ERIC Number: ED319236
Record Type: Non-Journal
Publication Date: 1970
Reference Count: N/A
Terminological Interference in the Study of the Social Aspects of Language.
Shuy, Roger W.
As the field of sociolinguistics has emerged, its terminology, which like many other emerging disciplines contains many neologisms and new usages, has sometimes been called insensitive. This reaction may interfere with serious examination of the field's content. Areas of disagreement or dispute include terms used for the speech of black populations (Negro speech, Black English, and variants), terms used to refer to normative speech (standard and non-standard), terms used for techniques of teaching oral English (technique-oriented, language-oriented, and issue-oriented, and bidialectalism and biloquialism), and other miscellaneous terms (e.g., linguistics vs. sociolinguistics, informants, populations, and subjects, disadvantaged and speech deficit). Because the terms are closer to the real and recognizable social issues of the era, they create more controversy than more abstract terminology in some other disciplines. As such, interpretation of terminology can interfere with finding solutions to problems. Moderation and understanding is the only reasonable approach to terminology in the study of language in society. (MSE)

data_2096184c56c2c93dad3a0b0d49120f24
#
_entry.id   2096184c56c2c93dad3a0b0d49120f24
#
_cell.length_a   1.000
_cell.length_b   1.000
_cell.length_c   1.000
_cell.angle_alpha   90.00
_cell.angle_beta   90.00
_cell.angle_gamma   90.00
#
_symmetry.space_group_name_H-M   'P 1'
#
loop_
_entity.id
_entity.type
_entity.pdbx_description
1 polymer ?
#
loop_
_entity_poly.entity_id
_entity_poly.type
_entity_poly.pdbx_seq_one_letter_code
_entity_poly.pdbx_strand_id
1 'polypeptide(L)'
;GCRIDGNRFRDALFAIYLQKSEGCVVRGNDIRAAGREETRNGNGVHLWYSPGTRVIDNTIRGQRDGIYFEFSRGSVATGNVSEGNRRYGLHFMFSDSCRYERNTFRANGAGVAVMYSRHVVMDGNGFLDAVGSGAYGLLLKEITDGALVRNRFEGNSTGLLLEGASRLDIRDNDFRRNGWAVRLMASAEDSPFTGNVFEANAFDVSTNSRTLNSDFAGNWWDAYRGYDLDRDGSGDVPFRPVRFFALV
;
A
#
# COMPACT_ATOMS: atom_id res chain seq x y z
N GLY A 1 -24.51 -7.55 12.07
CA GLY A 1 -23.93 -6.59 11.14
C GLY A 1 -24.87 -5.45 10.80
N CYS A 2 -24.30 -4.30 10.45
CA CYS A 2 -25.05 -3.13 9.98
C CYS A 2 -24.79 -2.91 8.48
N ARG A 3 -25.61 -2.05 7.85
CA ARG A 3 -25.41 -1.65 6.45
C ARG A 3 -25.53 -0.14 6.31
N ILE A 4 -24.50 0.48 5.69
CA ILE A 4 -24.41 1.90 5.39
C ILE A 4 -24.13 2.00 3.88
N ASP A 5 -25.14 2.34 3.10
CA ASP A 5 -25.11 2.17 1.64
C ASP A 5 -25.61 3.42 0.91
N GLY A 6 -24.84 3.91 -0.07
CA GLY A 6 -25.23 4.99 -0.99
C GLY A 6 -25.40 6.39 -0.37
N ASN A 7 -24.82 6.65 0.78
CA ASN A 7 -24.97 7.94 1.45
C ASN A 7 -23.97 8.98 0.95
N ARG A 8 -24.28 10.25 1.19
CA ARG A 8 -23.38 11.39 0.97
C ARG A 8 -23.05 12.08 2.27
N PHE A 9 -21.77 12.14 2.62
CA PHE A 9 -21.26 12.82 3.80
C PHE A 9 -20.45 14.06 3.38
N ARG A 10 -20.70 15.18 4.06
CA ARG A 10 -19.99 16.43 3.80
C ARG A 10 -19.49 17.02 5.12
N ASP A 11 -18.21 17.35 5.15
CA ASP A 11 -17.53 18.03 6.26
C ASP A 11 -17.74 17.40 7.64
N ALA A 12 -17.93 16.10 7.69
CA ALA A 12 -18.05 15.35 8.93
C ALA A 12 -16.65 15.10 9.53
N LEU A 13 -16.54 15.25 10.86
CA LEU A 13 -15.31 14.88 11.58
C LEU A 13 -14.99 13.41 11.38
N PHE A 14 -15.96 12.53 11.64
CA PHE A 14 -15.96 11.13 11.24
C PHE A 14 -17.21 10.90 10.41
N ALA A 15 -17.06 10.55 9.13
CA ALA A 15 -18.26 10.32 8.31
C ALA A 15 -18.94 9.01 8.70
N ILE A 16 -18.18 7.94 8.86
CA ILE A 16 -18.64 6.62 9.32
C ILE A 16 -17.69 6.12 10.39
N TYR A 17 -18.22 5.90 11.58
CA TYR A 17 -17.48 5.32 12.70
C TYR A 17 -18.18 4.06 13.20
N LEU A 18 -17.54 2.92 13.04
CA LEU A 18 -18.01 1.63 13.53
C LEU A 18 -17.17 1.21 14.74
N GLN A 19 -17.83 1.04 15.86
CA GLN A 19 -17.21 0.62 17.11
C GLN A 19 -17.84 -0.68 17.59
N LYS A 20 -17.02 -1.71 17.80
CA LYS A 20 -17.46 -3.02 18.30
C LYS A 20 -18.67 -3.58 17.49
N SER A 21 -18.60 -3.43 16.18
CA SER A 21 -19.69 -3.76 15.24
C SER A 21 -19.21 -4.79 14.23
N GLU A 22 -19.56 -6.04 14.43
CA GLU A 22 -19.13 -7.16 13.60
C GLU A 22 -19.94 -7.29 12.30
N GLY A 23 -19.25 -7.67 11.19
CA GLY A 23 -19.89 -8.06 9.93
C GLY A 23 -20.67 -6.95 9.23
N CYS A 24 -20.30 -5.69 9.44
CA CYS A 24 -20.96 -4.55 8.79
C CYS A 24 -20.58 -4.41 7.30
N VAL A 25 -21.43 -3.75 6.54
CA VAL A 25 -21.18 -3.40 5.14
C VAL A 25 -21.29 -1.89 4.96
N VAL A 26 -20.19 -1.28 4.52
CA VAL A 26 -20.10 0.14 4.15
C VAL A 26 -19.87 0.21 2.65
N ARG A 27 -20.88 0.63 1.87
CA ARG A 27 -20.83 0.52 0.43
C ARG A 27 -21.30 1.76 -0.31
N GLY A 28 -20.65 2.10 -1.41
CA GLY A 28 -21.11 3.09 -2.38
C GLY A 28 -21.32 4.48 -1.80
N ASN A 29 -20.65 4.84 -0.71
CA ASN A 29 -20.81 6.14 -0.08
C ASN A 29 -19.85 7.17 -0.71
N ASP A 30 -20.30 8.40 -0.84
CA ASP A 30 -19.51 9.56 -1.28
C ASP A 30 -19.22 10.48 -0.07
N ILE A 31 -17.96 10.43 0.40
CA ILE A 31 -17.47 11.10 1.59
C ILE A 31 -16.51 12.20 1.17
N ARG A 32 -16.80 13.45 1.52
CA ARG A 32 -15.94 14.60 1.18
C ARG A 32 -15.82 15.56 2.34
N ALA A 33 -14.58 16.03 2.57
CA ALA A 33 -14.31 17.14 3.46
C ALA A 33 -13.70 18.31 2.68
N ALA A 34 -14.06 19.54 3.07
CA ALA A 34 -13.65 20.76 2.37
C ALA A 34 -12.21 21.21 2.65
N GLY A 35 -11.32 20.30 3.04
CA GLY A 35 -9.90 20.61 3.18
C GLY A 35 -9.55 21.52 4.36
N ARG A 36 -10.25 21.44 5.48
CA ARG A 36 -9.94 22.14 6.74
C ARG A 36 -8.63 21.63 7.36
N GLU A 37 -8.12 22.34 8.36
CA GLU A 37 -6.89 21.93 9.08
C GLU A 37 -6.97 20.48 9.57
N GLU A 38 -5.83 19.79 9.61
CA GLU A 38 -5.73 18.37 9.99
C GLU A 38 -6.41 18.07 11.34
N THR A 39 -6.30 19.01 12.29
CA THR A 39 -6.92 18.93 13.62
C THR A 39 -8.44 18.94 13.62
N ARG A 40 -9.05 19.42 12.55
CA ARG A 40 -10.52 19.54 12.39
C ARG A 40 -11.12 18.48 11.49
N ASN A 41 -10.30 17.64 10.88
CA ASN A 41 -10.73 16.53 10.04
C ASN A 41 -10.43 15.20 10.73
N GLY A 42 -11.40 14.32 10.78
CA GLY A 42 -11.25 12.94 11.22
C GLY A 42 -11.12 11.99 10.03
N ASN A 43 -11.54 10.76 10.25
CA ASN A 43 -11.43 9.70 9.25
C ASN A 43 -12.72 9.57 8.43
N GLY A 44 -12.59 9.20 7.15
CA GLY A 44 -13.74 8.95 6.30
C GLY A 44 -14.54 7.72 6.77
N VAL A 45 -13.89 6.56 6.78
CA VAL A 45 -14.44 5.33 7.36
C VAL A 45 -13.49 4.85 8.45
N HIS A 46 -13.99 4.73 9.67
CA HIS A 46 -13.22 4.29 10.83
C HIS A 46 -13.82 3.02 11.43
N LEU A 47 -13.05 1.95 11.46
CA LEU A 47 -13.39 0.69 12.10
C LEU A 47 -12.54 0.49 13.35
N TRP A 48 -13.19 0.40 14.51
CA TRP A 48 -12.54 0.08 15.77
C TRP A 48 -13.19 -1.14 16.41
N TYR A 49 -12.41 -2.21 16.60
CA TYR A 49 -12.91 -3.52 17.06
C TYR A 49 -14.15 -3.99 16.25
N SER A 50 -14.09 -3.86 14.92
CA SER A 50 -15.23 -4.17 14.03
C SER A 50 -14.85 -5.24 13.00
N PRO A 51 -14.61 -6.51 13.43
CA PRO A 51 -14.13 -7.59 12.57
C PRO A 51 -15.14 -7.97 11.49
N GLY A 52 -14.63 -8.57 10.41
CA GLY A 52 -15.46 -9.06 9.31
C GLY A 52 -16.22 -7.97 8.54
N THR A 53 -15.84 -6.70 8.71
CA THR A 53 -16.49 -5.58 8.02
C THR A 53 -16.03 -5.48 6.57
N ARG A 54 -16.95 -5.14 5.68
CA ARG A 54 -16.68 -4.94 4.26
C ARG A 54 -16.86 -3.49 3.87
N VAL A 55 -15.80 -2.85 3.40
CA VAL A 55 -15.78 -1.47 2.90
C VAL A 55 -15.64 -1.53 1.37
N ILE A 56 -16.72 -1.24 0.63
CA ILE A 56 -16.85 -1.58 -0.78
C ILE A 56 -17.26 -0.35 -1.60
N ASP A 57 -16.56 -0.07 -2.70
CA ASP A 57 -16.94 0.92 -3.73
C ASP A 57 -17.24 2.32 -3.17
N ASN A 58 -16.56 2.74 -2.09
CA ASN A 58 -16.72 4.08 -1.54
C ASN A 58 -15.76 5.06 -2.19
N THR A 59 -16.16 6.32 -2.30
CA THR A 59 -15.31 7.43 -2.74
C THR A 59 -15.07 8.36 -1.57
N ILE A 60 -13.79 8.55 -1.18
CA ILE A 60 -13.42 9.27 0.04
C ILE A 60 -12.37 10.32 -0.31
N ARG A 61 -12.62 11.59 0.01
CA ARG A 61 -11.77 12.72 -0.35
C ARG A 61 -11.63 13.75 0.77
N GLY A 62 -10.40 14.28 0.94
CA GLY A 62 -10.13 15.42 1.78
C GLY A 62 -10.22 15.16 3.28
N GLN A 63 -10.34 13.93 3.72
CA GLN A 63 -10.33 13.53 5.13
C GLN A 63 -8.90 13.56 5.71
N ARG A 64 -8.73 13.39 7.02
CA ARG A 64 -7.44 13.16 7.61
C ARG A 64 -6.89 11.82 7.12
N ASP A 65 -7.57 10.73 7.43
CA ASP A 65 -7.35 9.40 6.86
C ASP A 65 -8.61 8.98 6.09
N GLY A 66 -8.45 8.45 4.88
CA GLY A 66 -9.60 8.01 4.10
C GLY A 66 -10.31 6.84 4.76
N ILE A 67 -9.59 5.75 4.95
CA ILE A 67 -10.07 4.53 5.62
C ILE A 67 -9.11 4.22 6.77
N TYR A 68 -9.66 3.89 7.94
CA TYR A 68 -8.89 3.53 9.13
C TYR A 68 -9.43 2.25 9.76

Publication Type: Reports - Evaluative; Speeches/Meeting Papers
Education Level: N/A
Audience: Teachers; Practitioners
Authoring Institution: N/A